US Centers for Disease Control and Prevention (CDC) Director Rochelle Walensky gave final approval Thursday evening to ensuring millions more Americans can receive COVID-19 booster shots and can choose from any of the three available jabs.
Certain individuals who already received the Pfizer-BioNTech coronavirus vaccine were already eligible, but Walensky approved a recommendation issued just hours earlier from a CDC vaccine panel to agree with the Food and Drug Administration to expand the pool to include the Moderna and Johnson & Johnson vaccines.
Individuals who received either the Pfizer-BioNTech or Moderna two-round initial dosage are now eligible to receive a booster if they are 65 years of age or older, have underlying health conditions or live or work in high-risk settings.
The roughly 15 million individuals in the US who received the Johnson & Johnson vaccine are eligible for a booster if they are 18 or older and received their first dose two or more months ago.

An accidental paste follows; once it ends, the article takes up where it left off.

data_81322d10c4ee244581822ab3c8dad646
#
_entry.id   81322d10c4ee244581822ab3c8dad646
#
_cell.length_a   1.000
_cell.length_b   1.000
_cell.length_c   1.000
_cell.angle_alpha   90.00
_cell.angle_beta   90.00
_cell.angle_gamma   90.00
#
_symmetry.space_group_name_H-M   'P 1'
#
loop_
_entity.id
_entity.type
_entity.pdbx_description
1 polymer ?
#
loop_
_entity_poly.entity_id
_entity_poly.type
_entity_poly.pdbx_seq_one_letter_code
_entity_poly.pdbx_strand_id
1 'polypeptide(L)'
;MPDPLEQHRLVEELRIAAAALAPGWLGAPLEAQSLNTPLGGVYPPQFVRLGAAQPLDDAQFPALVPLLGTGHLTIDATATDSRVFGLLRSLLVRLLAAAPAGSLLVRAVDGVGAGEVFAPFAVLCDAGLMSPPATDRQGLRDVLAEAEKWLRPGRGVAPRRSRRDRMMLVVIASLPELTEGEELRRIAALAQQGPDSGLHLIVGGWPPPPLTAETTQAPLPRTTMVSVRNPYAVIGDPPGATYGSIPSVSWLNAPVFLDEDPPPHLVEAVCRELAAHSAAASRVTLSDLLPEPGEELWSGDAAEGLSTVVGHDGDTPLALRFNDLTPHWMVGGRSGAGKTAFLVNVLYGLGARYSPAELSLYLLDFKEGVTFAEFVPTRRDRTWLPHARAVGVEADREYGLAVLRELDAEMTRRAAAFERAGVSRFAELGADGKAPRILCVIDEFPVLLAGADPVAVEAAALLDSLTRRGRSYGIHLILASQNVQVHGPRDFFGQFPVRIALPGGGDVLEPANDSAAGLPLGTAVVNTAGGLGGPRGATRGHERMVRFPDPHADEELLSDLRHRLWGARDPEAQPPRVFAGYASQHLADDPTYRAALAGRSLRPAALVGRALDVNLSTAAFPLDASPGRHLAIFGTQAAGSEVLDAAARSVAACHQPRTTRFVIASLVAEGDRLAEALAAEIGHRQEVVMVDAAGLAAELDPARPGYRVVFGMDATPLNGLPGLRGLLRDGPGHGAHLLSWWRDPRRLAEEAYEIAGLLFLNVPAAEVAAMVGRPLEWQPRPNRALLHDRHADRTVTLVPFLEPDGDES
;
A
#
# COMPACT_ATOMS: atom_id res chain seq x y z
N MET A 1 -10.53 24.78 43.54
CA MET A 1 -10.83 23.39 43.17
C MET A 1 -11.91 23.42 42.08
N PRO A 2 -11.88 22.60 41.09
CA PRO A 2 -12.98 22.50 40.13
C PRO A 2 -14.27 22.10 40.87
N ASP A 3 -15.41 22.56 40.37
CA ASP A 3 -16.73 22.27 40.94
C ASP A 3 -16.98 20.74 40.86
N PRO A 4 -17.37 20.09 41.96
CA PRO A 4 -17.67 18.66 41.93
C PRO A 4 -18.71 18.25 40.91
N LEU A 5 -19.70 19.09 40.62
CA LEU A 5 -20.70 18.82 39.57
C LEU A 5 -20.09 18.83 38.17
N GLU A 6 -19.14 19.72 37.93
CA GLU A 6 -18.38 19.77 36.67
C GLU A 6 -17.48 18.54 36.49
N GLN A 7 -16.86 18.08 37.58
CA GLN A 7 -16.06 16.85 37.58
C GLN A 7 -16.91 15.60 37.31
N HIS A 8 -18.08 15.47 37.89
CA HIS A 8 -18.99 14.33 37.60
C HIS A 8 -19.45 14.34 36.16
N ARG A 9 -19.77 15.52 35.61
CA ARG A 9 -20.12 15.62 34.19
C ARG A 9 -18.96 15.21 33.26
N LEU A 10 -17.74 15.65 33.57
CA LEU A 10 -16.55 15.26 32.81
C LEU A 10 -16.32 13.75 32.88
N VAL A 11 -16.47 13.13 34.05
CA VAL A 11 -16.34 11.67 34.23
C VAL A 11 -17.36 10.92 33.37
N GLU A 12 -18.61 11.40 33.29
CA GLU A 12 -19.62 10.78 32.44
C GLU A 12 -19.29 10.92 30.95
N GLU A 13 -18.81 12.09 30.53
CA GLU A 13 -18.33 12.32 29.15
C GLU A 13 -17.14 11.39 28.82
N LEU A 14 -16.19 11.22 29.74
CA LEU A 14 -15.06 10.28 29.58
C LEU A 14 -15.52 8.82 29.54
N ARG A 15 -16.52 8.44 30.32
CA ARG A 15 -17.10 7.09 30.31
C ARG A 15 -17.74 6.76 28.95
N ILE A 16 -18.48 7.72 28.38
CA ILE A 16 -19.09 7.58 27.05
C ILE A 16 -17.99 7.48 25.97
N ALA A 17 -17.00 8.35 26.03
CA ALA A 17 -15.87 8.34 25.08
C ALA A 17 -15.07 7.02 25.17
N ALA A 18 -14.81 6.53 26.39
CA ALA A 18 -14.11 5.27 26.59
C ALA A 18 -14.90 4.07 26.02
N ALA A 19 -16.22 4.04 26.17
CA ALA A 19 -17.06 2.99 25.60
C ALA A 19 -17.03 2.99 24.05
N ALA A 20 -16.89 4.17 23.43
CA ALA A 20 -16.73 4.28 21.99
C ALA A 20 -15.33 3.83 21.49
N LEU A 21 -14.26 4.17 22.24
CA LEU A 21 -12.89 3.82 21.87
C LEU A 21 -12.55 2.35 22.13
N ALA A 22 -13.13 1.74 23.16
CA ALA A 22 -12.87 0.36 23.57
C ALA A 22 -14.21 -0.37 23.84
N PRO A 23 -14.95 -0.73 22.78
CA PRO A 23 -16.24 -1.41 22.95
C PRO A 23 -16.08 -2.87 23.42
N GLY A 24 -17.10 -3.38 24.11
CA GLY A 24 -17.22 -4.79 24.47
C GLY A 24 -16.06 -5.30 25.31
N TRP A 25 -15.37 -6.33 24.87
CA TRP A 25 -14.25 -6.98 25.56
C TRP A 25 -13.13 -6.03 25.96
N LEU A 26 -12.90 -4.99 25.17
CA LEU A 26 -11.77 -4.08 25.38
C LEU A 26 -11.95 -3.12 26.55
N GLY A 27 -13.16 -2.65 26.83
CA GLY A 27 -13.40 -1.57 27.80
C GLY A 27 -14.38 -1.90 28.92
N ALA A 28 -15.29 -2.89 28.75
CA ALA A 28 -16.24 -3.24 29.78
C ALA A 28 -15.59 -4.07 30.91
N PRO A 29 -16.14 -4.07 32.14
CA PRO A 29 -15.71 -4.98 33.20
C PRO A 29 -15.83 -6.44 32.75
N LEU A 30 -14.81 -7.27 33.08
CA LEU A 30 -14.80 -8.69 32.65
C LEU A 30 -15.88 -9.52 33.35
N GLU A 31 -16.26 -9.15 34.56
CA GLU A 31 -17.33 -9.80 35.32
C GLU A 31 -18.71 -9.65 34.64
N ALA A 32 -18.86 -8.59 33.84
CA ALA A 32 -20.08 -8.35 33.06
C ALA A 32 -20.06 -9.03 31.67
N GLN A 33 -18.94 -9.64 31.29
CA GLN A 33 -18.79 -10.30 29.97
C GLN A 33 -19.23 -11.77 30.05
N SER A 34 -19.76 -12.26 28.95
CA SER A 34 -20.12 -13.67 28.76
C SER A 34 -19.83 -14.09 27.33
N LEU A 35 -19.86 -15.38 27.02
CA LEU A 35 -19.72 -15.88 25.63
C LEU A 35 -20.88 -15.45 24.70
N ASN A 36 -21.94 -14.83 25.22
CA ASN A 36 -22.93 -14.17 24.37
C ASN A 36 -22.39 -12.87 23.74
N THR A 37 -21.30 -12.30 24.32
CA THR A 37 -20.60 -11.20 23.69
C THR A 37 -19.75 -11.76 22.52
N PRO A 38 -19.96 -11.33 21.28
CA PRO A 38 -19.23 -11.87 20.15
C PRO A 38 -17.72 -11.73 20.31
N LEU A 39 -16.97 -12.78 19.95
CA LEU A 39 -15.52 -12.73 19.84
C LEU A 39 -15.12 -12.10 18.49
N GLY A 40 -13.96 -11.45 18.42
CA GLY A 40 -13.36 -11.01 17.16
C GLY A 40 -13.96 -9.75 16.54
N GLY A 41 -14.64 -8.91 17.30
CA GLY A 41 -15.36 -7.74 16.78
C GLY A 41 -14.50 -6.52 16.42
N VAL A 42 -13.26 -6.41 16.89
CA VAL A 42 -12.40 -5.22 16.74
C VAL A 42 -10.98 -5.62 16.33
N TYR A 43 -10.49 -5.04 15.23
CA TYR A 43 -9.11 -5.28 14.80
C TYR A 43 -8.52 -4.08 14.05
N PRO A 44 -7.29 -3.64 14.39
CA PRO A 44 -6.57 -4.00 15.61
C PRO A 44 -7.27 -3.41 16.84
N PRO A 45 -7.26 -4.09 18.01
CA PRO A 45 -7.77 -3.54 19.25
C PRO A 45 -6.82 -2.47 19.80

It is up to the individual to determine which of the three boosters they receive in what the CDC is describing as "mix and match" booster dosing. All three of the vaccines remain highly effective in reducing the risk of severe health outcomes, hospitalization and death, the health authority said in a statement.
"These recommendations are another example of our fundamental commitment to protect as many people as possible from COVID-19," Walensky said.
"The evidence shows that all three COVID-19 vaccines authorized in the United States are safe – as demonstrated by the over 400 million vaccine doses already given. And, they are all highly effective in reducing the risk of severe disease, hospitalization and death, even in the midst of the widely circulating Delta variant,” she added.
Weekly coronavirus deaths and cases have been on the decline since September as the US continues its vaccine push.
To date, over 77% of people in the US 12 years of age or older have received at least one vaccine shot with over 57% of the American population fully vaccinated. Wide disparities persist, however, in vaccination levels with some states, particularly those in the south and Midwest, having very low rates compared to the rest of the nation.